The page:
“Our main focus is to bring older existing suites up to safety standards,” Mr. De Jong says. “We know from some of the work we’ve done in the past that when you don’t have the presence of any permits, around 80 per cent of [secondary suites] don’t have the life safety requirements met.”

The program includes issuing inspection stickers to homeowners with legal suites and the creation of an online registry so tenants can check for themselves if a suite is in compliance. Mr. De Jong said that in the meantime, the city would start by issuing stickers to the 500 suites that have already passed inspection.

“They would be the first stop,” he says. “They would get an occupancy sticker. And we will start working with the real estate industry to market legal and safe suites, as opposed to the grey, or black market ones.”

Once fully approved, the program would launch Sept. 1.

Although the estimated number of suites is anywhere between the 16,000 and 30,000 range, Mr. De Jong says it’s impossible to know for sure.

“That’s a difficult thing to put a number on,” he said. “It’s mainly a complaint-based type of process. And we have a number of years of data, so we will have a fairly targeted approach to where we think the suites are.”

The current process is a cumbersome one. If you live in a neighbourhood that is not zoned for secondary suites, you have to go before council and apply to rezone your property.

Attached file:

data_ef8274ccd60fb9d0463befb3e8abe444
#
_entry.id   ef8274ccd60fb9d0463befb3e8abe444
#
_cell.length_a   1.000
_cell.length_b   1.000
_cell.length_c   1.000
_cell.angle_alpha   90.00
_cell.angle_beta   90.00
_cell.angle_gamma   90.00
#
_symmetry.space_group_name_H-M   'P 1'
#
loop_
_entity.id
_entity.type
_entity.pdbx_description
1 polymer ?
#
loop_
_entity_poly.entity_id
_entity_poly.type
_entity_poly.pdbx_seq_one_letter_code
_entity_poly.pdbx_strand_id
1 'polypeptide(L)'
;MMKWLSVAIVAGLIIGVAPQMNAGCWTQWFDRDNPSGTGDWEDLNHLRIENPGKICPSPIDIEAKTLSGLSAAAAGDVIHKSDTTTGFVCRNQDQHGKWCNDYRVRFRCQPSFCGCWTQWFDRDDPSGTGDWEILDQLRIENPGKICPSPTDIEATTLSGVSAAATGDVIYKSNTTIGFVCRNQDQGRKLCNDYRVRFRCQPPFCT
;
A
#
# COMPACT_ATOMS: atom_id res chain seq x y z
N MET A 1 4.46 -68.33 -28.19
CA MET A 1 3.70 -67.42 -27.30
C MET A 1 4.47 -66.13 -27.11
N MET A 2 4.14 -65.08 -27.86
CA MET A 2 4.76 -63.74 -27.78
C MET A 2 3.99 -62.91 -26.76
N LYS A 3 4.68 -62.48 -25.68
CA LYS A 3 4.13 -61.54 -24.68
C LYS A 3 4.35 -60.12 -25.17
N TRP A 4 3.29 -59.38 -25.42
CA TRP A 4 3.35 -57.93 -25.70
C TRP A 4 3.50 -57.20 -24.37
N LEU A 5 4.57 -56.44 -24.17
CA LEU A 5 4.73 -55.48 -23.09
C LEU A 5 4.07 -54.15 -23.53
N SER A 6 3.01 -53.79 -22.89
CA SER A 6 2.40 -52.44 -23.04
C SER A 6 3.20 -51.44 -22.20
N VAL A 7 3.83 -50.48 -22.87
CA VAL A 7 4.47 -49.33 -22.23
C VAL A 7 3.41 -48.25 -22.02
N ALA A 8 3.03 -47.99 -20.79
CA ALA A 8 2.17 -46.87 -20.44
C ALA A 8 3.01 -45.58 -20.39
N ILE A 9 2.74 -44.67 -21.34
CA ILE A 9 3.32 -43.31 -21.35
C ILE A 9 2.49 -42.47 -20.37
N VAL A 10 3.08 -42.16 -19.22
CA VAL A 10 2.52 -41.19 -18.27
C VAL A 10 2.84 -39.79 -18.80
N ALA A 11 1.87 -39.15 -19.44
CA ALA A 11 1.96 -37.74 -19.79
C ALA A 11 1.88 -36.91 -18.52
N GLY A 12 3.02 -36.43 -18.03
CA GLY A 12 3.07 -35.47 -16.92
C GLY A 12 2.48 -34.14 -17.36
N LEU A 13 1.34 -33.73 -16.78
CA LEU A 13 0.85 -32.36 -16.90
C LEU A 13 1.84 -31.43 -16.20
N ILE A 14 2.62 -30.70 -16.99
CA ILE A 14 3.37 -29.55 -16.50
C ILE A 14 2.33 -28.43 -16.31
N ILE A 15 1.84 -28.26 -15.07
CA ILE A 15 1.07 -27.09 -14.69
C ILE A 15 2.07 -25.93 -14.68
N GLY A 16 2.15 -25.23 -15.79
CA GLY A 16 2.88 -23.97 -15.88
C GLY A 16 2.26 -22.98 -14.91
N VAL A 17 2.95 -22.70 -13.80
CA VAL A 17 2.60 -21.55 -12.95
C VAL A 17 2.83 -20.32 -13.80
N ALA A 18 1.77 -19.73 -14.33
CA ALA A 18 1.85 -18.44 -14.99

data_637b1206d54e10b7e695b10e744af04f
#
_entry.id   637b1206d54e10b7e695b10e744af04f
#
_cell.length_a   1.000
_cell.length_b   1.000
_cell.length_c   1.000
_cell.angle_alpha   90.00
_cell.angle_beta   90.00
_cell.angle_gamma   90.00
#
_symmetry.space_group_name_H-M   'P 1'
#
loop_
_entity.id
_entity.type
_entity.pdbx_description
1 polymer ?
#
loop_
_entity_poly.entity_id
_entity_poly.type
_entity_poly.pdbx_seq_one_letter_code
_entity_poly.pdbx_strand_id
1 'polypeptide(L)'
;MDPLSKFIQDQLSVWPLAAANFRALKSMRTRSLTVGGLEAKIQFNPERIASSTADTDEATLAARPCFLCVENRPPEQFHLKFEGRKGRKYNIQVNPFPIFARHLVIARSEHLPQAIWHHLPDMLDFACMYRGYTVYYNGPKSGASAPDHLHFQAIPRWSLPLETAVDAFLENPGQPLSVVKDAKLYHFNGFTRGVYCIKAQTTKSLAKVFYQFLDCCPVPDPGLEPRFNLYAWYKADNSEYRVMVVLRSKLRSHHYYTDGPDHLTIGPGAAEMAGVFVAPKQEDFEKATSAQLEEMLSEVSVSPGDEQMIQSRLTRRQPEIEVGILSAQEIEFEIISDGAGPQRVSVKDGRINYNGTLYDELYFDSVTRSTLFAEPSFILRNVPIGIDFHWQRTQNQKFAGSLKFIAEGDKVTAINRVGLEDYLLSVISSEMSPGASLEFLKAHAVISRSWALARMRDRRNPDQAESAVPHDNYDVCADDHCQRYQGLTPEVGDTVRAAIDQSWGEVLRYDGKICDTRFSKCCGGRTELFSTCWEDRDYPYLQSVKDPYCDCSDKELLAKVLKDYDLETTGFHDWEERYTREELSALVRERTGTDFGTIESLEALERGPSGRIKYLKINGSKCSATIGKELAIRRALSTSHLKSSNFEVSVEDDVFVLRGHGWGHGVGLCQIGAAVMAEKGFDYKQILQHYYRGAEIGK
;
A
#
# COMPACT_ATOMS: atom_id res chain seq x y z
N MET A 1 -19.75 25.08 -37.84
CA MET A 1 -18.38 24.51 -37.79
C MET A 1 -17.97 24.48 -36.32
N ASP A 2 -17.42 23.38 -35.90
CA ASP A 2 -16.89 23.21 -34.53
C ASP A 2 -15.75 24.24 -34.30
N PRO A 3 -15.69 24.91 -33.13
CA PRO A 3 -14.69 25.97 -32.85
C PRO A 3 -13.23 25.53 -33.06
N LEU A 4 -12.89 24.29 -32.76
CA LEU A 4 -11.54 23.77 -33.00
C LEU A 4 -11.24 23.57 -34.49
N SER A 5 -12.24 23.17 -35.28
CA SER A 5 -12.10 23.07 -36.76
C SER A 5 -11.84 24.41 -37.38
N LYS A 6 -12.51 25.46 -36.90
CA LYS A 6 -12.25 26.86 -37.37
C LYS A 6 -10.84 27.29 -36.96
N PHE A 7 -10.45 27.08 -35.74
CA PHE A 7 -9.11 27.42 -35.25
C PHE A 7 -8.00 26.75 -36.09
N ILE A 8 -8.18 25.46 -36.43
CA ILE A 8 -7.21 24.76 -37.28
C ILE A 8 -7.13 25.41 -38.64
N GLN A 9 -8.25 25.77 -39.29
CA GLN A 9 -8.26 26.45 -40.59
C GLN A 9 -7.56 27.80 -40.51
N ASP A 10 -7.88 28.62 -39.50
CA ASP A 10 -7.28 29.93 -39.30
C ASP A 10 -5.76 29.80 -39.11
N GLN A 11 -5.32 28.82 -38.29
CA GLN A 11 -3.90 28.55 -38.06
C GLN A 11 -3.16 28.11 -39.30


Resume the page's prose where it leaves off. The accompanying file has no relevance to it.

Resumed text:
“You have to sit in front of the mayor and council if you want to put in a basement suite for your grandmother,” says Don Campbell, real estate analyst and investor. “That’s pretty intimidating.”

Secondary suites are not being considered citywide. Instead, there will be changes to permit secondary suites in some districts where they’re not currently allowed. Council approved land use bylaw amendments that would allow suites in single-family homes located in wards 7, 8, 9 and 11. The wards were chosen because they’re close to transit and downtown and because they have high living costs. As well, they have an abundance of illegal suites, as Ward 8 Councillor Evan Woolley explains on the city’s website.

The inner city wards are generally older, and some districts within them are already approved for secondary suites. The amendments would allow for an additional 35,395 suites.